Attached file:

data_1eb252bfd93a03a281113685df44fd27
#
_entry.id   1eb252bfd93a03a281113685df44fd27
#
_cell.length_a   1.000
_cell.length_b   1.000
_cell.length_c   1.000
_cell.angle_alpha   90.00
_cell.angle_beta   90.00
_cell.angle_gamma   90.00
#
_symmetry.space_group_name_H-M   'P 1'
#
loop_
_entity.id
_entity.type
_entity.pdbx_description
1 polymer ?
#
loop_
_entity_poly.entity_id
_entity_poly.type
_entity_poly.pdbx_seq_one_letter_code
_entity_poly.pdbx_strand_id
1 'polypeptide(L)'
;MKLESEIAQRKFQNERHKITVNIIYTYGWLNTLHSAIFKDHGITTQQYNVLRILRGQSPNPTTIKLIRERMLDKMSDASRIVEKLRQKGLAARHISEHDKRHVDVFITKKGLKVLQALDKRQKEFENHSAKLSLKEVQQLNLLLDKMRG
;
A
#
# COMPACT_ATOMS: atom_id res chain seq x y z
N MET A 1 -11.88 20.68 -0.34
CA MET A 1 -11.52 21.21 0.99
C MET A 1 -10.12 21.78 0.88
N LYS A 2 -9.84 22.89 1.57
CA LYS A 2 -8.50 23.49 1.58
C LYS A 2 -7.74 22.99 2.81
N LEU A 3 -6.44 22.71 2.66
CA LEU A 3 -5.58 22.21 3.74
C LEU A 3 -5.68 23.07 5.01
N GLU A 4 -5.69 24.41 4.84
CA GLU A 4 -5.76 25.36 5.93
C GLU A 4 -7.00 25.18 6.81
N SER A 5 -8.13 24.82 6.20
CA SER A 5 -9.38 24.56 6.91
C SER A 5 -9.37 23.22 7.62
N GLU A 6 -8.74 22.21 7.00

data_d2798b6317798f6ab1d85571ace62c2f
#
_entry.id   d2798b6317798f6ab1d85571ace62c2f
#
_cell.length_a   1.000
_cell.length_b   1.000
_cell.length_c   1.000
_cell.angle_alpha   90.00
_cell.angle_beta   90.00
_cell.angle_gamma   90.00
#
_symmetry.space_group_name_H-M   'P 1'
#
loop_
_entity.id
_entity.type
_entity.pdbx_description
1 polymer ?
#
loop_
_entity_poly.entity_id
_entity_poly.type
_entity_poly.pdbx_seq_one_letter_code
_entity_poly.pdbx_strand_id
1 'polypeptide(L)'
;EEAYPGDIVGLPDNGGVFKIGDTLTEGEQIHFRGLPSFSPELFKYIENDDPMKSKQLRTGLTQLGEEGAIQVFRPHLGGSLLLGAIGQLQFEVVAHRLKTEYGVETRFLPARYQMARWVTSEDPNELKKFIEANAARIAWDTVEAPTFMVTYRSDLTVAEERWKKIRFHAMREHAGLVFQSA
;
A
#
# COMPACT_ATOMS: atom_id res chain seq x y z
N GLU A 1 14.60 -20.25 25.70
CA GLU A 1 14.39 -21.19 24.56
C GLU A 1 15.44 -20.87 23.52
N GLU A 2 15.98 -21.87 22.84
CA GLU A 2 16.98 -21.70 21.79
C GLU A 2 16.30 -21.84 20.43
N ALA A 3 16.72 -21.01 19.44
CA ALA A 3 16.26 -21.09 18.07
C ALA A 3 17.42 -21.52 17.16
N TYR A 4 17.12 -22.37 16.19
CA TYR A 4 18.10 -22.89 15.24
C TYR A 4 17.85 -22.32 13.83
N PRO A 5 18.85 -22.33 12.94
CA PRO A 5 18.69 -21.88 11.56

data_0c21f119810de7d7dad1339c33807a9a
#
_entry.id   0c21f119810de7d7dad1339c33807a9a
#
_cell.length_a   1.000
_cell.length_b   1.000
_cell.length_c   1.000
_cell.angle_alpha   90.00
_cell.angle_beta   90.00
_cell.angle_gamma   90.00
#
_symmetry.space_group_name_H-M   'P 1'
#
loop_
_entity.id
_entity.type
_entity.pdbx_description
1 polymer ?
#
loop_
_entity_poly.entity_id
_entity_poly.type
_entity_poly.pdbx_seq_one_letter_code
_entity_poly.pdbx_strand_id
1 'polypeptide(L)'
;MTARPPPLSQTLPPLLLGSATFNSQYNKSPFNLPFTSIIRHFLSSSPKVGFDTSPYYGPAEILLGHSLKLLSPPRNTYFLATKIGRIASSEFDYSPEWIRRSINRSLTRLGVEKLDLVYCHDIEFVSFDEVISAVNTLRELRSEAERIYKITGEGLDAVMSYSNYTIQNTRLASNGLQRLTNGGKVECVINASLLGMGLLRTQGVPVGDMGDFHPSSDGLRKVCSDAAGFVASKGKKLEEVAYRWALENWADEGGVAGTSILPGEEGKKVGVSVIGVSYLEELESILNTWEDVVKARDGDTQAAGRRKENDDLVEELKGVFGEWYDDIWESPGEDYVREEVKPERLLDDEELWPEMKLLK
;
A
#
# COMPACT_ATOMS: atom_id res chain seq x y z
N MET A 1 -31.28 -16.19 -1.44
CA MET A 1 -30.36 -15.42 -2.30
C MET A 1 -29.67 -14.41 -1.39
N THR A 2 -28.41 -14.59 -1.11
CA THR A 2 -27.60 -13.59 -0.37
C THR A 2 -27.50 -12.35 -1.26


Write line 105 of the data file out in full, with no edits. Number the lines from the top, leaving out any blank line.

_entity.id